easily. Once I find that language, productively expressing myself with
should not be a problem, given that the language is general-purpose
enough. I realize that this goes against the prevalent thinking of
using the right tool for the job. However, programming does not come
easily enough to me, for me to be the master of many languages. I want
to learn one language _very_ well. I once thought that Forth might be
cool, because each Forth is really a problem-domain-specific
Forth. However, it might be too close to the bare metal for me.
I've recently tried Lisp via Common Lisp and newLISP. I prefer the
latter, but still not "my cup of tea".
So now I'm looking at Joy and Miranda - both functional
languages. Miranda is not stack-based.
> > I tried to give Forth a go, but the c.l.f. newsgroup is nothing more
> > than an ever-ending argument, and pissing contest. Hans Beezemer's 4TH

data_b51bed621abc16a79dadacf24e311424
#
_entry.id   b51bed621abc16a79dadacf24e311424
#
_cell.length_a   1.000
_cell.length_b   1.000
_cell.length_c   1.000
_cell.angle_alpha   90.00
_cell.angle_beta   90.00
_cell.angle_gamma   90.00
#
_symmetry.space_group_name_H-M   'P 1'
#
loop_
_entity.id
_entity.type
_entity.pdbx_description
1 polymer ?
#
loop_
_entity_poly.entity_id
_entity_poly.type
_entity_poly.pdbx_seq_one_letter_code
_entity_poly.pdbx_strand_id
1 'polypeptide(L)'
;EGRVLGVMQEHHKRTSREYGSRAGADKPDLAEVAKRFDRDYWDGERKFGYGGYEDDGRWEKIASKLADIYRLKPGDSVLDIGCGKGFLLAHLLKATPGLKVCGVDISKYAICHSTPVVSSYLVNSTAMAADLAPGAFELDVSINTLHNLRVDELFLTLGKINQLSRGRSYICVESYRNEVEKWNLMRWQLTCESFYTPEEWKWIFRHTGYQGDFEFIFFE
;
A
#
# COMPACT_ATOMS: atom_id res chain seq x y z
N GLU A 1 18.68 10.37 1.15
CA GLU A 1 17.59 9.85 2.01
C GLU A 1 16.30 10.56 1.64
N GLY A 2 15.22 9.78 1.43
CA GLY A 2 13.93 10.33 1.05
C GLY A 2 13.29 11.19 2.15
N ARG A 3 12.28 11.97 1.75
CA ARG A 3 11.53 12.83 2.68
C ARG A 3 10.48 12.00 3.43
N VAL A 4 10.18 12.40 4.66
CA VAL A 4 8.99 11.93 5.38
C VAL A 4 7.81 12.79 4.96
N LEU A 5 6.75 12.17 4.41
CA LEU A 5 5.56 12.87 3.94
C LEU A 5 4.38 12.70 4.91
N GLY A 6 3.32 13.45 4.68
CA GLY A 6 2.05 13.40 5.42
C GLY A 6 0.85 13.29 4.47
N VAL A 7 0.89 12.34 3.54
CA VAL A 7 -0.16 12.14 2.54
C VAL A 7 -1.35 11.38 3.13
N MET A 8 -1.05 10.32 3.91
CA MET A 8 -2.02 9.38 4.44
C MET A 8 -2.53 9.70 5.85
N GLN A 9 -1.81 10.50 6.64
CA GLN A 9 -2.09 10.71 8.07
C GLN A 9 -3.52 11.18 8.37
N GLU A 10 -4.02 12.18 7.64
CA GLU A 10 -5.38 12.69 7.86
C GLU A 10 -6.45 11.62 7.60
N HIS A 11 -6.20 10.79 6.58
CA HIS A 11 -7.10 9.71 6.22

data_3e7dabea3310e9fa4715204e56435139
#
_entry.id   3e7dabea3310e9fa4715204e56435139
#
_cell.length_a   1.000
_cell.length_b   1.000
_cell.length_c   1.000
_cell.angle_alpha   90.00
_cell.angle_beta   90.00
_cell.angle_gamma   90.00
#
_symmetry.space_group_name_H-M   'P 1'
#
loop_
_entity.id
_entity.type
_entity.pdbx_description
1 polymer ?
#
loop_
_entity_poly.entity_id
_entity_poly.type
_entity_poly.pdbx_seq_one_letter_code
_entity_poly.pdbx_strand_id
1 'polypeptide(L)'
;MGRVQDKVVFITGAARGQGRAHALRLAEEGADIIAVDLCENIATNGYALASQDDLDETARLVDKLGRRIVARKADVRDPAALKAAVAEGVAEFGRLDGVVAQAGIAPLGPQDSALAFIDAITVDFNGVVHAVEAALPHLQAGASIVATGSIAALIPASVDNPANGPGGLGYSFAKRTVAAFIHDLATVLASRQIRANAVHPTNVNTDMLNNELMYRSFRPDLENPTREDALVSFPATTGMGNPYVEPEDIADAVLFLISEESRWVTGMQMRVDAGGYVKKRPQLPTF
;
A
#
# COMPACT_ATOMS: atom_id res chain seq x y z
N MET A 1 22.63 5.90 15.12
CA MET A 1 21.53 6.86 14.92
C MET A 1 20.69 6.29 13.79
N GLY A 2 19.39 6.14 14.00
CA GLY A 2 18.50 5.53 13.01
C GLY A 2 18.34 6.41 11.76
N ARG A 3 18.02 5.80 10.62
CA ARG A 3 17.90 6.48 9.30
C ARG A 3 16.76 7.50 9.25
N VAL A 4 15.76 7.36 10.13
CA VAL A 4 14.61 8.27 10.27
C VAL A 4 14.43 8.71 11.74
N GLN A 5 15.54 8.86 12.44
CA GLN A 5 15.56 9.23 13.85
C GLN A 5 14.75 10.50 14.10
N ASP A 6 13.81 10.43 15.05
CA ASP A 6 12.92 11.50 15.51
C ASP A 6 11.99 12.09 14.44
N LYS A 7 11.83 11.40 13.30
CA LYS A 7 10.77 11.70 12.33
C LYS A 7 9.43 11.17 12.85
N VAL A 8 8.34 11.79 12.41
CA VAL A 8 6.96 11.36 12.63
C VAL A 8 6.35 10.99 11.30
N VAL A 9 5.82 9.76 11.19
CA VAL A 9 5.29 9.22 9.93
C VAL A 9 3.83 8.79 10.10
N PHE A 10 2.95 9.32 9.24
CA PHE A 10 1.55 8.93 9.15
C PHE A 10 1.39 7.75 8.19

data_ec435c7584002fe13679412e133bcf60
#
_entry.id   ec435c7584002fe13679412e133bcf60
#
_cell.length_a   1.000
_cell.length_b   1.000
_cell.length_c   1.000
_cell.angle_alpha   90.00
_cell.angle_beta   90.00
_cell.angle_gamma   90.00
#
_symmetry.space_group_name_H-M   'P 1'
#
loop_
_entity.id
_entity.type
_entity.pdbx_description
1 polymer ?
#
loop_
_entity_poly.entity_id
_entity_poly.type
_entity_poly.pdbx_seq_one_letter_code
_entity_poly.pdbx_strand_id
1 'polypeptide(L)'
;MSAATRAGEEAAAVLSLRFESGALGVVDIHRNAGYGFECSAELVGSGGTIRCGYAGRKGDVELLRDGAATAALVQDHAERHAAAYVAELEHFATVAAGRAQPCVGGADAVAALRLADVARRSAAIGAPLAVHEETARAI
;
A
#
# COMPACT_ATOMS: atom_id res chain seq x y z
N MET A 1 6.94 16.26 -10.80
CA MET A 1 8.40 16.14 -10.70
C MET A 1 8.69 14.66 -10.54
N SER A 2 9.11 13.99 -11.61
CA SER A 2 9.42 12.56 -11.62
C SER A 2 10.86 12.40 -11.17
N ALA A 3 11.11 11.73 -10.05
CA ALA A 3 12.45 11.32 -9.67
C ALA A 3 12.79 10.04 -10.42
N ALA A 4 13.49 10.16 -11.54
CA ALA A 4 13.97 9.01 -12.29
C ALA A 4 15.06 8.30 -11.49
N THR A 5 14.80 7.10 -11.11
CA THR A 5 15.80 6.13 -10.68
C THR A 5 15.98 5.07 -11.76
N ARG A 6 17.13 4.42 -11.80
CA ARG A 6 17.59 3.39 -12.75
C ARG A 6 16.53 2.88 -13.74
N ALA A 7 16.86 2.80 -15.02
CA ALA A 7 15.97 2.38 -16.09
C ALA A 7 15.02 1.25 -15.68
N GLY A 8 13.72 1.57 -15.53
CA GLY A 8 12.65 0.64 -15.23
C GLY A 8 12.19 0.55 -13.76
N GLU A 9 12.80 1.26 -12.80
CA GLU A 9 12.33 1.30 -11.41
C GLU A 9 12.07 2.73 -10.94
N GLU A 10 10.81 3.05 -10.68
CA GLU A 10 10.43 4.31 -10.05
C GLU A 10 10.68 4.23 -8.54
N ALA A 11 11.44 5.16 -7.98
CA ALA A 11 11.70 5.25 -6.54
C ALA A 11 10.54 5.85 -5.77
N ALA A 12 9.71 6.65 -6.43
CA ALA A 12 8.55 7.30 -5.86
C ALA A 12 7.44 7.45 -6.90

> > language should have been my first exposure to "Forth".
> Sigh... no kidding. I gave up on them a while ago. The MachineForth
> list is often more interesting, although naturally you have to be at
> least a little interested in minimalistic programming to stay
> interested . I do think that 4TH is an interesting dialect and
> implementation, yes.
Never tried the MachineForth list. I'll have to Google it. I am a
quasi-minimalist - I think. I hated Pascal, Modula, Oberon, Ada when I
looked at them because one had to write a book to get anything
done. OTOH, cryptic, obfuscated code is just so much
chicken-scratching / hieroglyphics. Should be sent to NSA / MI6 / FBI
for decoding to a natural language. ;)
Thanks for your thoughts.
[Non-text portions of this message have been removed]